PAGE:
Data Scientist

Help organisations make better decisions by collecting, analysing, and interpreting data.
Ivy Simon
Editorial Writer
Help organisations make better decisions by collecting, analysing, and interpreting data.

As we use technology in every aspect of our lives, we log and generate vast amounts of data, which is captured by businesses, governments, and other organisations. However, all this Big Data is useless on its own unless someone analyses and interprets it in a way that organisations can act on. That is the role of data scientists.
Data scientists essentially help organisations manage and archive the Big Data they collect from users, while also analysing all that data for actionable insights that support organisational goals. This can range from helping businesses forecast consumer behaviour, find new revenue opportunities, and pre-empt fraudulent transactions, to helping government agencies plan resource allocation, forecast tax revenue, or identify potential national security threats. 

Though data scientists should possess a solid background in computer science, modelling, and statistics, that isn’t all that’s needed! Having a keen business sense and the ability to communicate findings is crucial too, given that this role involves advising others on how to resolve business challenges.

Career Overview

Data scientists may have different functions depending on what industry/sector they are involved in. For example, a data scientist working with an e-commerce platform might analyse the types of items users browse, and then use this information to decide what types of advertisements to target the user with in the future.

Organisations typically start graduates off as data analysts. Your role at this level will involve sorting through and finding specific trends and patterns concealed inside enormous amounts of data. You may also be asked to create data models that can assist with important business choices, or write algorithms to automate data-driven decisions.

An increasing number of employers now run graduate programmes specifically onboarding or retraining candidates for data science roles. The main programming languages typically used within analytics, data mining, and data science are R, SAS, Python, and SQL; though knowledge of Java and C/C++ is important as well.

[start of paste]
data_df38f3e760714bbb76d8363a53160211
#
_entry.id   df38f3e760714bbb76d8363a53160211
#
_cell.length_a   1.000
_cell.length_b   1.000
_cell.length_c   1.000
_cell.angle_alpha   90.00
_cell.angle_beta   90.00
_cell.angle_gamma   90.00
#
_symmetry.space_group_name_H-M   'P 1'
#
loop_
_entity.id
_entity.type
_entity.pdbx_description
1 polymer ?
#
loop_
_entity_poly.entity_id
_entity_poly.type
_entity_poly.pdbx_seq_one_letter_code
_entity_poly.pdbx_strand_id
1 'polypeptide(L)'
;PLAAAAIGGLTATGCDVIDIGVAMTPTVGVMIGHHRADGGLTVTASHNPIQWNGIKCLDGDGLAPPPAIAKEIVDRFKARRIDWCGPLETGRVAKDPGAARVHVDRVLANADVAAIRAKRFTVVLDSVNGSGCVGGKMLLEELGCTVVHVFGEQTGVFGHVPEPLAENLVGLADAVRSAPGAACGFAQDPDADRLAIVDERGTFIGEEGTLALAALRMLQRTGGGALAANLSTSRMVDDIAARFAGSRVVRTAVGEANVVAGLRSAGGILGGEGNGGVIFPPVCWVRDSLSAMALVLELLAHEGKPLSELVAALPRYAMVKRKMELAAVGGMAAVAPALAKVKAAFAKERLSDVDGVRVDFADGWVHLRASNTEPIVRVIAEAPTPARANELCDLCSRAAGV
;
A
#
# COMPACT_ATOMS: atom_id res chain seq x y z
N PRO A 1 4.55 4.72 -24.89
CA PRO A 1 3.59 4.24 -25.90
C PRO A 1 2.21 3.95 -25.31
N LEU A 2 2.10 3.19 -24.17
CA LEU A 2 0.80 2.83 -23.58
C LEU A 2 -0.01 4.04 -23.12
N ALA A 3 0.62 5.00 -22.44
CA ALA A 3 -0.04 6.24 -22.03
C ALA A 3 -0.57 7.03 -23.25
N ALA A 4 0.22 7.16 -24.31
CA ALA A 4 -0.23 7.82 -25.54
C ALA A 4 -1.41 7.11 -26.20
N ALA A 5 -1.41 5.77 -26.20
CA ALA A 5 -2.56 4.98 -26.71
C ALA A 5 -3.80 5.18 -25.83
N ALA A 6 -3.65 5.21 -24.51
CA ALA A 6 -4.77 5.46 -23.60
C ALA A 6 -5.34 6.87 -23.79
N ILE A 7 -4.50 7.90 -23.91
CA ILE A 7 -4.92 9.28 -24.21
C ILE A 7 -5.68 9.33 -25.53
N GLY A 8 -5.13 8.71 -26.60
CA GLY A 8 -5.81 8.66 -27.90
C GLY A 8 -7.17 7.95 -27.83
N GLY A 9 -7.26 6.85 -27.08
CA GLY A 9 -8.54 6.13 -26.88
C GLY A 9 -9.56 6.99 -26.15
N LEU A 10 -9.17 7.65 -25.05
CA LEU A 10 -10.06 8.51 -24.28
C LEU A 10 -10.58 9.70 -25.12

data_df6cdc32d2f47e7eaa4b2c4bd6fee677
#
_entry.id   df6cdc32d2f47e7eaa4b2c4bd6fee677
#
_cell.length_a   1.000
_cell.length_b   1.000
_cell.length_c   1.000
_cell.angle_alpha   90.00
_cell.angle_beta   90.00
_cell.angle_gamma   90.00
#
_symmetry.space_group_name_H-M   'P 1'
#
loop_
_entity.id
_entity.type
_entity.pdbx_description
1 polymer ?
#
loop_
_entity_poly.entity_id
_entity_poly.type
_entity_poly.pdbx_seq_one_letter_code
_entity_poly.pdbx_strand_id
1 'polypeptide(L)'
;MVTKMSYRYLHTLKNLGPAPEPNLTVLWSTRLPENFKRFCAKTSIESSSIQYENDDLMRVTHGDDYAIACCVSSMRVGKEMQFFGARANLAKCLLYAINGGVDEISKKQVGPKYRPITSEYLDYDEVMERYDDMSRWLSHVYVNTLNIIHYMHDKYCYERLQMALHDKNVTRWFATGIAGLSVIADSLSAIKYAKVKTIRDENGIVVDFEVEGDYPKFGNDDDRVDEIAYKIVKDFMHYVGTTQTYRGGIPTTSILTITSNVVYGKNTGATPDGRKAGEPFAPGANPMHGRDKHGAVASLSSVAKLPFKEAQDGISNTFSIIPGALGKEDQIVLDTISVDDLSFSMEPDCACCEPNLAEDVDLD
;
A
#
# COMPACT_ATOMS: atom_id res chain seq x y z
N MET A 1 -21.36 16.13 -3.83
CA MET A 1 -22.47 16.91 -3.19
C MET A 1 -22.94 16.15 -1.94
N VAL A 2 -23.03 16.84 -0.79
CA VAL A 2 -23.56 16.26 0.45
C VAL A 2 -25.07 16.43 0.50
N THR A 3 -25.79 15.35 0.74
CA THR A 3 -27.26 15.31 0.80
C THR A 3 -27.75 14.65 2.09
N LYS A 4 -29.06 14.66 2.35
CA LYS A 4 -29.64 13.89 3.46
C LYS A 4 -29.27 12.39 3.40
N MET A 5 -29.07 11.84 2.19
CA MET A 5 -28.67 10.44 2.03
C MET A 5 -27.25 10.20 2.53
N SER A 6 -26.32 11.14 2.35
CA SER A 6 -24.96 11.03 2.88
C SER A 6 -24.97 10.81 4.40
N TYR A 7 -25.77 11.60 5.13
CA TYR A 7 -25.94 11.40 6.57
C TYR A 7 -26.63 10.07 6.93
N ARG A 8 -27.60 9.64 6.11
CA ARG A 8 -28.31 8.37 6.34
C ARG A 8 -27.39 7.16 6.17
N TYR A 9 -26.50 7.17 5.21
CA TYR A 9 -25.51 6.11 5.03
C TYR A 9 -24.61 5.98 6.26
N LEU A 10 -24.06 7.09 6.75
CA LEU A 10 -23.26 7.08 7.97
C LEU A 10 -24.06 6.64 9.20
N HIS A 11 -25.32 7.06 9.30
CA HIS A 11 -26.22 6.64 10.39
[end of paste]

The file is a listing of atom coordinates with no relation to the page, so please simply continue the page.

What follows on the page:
As data science is still a relatively new area of work, career progression pathways can vary greatly. Graduates may advance higher up the ladder into broader information management roles, or move horizontally into more specialised data analysis projects. There is also the option to eventually branch out into consultancy roles, using data to advise businesses more generally.    

Trends and developments

With the proliferation of Big Data across all industries, data science is one of the most in-demand areas of work right now, especially since Malaysia is still facing a high shortage of data professionals. This demand is projected to increase further, given that ICT spending by Malaysian businesses is expected to reach US$25.2 billion by 2023.

Cloud-based data storage and analytics platforms continue to be a key growth segment for the data science industry worldwide. However, it’s worth noting that not all organisations want their data stored on the cloud. Organisations may prefer to store sensitive data either offline or “nearline” (semi-online) for security reasons, and its important for data scientists to know how to manage data on such platforms too. 
The work of data scientists is also becoming increasingly tied up with AI worldwide, as algorithms acting on data become more and more complex, the hunger for more Big Data to feed into machine learning models continues to grow, and the demand for more and more seamless automation of business processes increases. 

Pros and cons

Because data scientists are in demand across all industries, you have the opportunity to work across a variety of sectors and fields.

Technological gaps
Because Big Data is constantly growing and evolving, not every organisation is fully equipped to properly manage and access all the data it collects. Figuring out how to overcome these obstacles will be key to getting your work done.

Required skills

  • Analytical skills
  • Problem solving skills
  • Investigative skills
  • Keeping up to date with technological changes
  • Communication skills
  • Commercial awareness